John Huard, the small linebacker who left a big impression on the field and off, is going into the College Football Hall of Fame. The 70-year-old University of Maine star is the first from his home state to be inducted.

“It is a nice honor,” said Huard, who was notified by a letter in a package from the National Football Foundation. He sounded more impressed by the commemorative leather football he’ll add to his collection.

“I was blessed. My parents brought me up the right way and I had great mentors. It is what it is,” he said, referring to the national recognition. “Life goes on.”

Huard is the oldest in a class that includes fellow linebacker Derrick Thomas of Alabama, LaDainian Tomlinson, a running back at Texas Christian, and Sterling Sharpe, a wide receiver at South Carolina. Fourteen players and two coaches will be inducted at the 57th National Football Foundation awards dinner Dec. 9 in New York City.

Huard played three seasons at Maine, beginning in 1963.

Twice he was named a first-team All-American. He was the defensive captain of the Maine team that played in the 1965 Tangerine Bowl in Orlando, Florida. Maine lost 31-0 to East Carolina but Huard was one of the defensive stars.

“John was in his own category,” said Gerry Perkins, a teammate who played on the offensive line and later coached football and wrestling at Mountain Valley High in Rumford. “He weighed about 220, which wasn’t very big for a linebacker, but he was all muscle and intensity.

“He was the guy we turned to on goal-line stands. He’d drive his shoulder through your sternum. I wouldn’t want to get between him and the ballcarrier.

“You didn’t want to let down Walt Abbott (then the line coach) or (head coach Harold Westerman), and you sure didn’t want to let down John Huard.”

Huard grew up in Waterville. He and Ted Alfond met in kindergarten and became best friends, later playing one-on-one football on the Alfond’s front lawn. They went together to the Waterville Boys and Girls Club to play basketball.

That friendship would have a profound impact on Huard because it brought Ted’s father, Harold, into his life. In some ways, Harold Alfond became a second father to Huard, challenging him to work harder, be better and earn life’s rewards.

“I was 13, maybe 14 years old and running around the (Dexter) shoe factory one day with Ted when Harold was meeting with some businessmen,” said Huard. “He introduced me to them, saying I was going to play in the NFL someday.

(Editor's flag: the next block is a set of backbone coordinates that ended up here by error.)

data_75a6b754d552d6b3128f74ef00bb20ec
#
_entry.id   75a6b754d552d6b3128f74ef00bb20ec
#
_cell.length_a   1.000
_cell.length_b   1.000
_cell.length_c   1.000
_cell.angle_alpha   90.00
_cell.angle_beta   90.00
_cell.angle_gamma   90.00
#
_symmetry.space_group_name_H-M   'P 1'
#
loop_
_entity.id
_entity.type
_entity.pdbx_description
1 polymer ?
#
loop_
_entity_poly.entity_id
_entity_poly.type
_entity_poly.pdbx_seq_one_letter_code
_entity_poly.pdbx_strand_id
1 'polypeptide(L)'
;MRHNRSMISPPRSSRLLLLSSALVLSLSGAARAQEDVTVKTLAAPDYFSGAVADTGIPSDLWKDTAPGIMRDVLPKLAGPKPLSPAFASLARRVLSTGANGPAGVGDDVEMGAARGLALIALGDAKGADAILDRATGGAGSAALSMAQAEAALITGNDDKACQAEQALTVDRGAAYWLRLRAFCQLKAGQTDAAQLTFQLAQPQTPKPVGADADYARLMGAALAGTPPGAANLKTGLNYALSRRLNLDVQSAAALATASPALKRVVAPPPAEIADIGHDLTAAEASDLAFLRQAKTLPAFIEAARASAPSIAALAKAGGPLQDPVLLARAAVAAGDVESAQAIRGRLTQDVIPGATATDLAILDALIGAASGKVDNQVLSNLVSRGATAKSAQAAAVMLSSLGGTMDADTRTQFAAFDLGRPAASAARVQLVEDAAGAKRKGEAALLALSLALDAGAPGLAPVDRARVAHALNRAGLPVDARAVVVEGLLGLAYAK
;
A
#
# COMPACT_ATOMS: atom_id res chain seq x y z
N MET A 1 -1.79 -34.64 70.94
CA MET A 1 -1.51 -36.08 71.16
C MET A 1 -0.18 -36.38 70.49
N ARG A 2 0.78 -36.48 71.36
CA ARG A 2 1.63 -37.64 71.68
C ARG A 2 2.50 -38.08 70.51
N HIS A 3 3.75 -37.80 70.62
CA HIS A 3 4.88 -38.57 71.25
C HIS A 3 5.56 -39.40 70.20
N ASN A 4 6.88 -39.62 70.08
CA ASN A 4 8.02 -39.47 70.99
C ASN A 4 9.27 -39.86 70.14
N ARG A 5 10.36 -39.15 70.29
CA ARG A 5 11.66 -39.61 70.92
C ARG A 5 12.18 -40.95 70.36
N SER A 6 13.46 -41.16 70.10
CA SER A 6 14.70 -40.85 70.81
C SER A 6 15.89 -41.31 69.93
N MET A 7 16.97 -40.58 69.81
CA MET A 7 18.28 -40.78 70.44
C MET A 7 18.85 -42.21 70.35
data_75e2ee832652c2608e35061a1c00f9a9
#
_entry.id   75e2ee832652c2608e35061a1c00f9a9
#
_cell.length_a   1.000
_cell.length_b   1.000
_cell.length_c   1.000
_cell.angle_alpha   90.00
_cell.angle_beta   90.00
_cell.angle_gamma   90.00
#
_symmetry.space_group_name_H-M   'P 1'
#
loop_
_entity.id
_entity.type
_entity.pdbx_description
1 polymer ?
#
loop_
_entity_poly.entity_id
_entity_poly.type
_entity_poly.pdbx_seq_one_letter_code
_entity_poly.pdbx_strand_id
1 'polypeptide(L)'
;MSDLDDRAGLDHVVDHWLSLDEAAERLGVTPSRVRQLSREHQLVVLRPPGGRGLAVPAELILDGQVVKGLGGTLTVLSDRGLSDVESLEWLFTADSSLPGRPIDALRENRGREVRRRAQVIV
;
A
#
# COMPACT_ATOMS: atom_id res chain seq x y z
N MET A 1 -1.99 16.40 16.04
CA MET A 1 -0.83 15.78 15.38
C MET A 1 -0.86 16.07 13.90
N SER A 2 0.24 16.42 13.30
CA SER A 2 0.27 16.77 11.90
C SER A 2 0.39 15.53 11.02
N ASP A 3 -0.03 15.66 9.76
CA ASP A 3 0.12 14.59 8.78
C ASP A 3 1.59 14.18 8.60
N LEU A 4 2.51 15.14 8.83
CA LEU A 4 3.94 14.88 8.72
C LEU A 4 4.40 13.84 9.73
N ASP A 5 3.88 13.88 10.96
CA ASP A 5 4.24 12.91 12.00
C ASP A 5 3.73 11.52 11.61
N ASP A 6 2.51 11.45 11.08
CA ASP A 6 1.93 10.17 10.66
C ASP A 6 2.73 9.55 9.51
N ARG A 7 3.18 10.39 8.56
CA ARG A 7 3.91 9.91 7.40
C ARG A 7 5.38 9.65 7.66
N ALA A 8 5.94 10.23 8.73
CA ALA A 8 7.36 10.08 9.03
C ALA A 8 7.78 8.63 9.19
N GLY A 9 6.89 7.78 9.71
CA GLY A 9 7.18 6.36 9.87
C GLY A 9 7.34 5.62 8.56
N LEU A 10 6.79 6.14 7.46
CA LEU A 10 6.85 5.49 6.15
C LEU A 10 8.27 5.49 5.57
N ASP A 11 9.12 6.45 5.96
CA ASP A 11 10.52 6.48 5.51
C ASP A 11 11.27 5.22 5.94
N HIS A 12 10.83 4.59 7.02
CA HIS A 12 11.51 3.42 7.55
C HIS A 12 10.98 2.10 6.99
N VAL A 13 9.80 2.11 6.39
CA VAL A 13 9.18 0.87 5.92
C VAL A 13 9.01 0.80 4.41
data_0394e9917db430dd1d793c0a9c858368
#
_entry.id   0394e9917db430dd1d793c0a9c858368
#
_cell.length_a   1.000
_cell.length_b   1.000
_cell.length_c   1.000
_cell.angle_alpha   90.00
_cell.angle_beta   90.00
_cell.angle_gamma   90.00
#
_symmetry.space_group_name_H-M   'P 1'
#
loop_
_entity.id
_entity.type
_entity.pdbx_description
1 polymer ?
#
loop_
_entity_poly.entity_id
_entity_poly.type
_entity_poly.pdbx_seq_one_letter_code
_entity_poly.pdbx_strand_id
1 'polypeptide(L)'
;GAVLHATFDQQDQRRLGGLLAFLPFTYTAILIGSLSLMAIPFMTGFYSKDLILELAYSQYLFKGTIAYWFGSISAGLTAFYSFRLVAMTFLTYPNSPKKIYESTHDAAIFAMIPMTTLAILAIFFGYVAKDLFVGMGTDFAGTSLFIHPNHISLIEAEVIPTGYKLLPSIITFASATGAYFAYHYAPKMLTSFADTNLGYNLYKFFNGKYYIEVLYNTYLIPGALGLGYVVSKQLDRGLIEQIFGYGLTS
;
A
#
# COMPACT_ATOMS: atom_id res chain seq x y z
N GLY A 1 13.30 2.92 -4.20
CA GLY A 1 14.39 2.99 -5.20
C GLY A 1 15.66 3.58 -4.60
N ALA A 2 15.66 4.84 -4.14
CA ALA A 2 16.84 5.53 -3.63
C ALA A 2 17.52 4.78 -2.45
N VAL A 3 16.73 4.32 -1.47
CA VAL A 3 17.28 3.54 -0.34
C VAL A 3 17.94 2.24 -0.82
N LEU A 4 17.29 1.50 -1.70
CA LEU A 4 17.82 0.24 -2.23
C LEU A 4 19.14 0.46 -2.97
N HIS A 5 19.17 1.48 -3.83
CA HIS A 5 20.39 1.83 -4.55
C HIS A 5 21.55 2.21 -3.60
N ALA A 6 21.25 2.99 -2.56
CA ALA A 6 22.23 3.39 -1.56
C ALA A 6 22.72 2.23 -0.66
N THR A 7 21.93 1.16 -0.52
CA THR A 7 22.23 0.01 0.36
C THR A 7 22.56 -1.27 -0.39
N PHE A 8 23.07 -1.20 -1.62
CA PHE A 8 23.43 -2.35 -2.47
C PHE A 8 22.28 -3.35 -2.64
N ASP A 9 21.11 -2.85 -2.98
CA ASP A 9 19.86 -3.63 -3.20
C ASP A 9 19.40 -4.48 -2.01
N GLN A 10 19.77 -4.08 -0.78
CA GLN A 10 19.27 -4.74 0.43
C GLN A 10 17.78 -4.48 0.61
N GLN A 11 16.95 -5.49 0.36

“I thought if he believes in me so much, I’ve got to work at it.”

In 1967 Huard was drafted by the Denver Broncos in the fifth round of the American Football League draft. He played three years for the Broncos, whose linebacker coach was Dick MacPherson of Old Town.

Still a small linebacker, Huard bulked up to about 240 pounds. Today he believes the added muscle weight helped cause the knee injury that shortened his playing career. He was a step or two away from sacking Johnny Unitas when “I jumped on a blocker and the knee exploded.” Two years later he was with the New Orleans Saints and a teammate of Archie Manning, now the chairman of the National Football Foundation. “I guess I’ll see him at the dinner. That will be nice.”

Huard moved on to the Canadian Football League to play briefly for Montreal and Toronto. He retired from a playing career in 1975.

Huard turned to coaching. His 1979 and 1981 teams at Acadia University in Nova Scotia won two Canadian titles. He moved to Maine Maritime Academy and those teams won.

He had less success returning to the CFL as a head coach. He resigned from the Toronto Argonauts in 2000 after a 1-6-1 start.

“In football and in life you get knocked down,” said Huard. “The question is, will you get up quickly?”

Today he is CEO of Northeast Turf, Hue Inc., in South Portland. His company has installed more than 600 fields east of the Mississippi River, including at Gillette Stadium, home of the New England Patriots.

Huard was at his home in the Cumberland area Thursday. He planned to get on his lawn tractor and mow his lawn.

“This will be my last year,” he said, his voice halfway between a growl and a laugh. “I keep knocking things over. I hit the house, the door. I’ve torn two or three knobs off my grill. Somebody else will have to do this. I’m done.”

No, he’s not.

He’s John Huard.

Steve Solloway can be contacted at 791-6412 or at:

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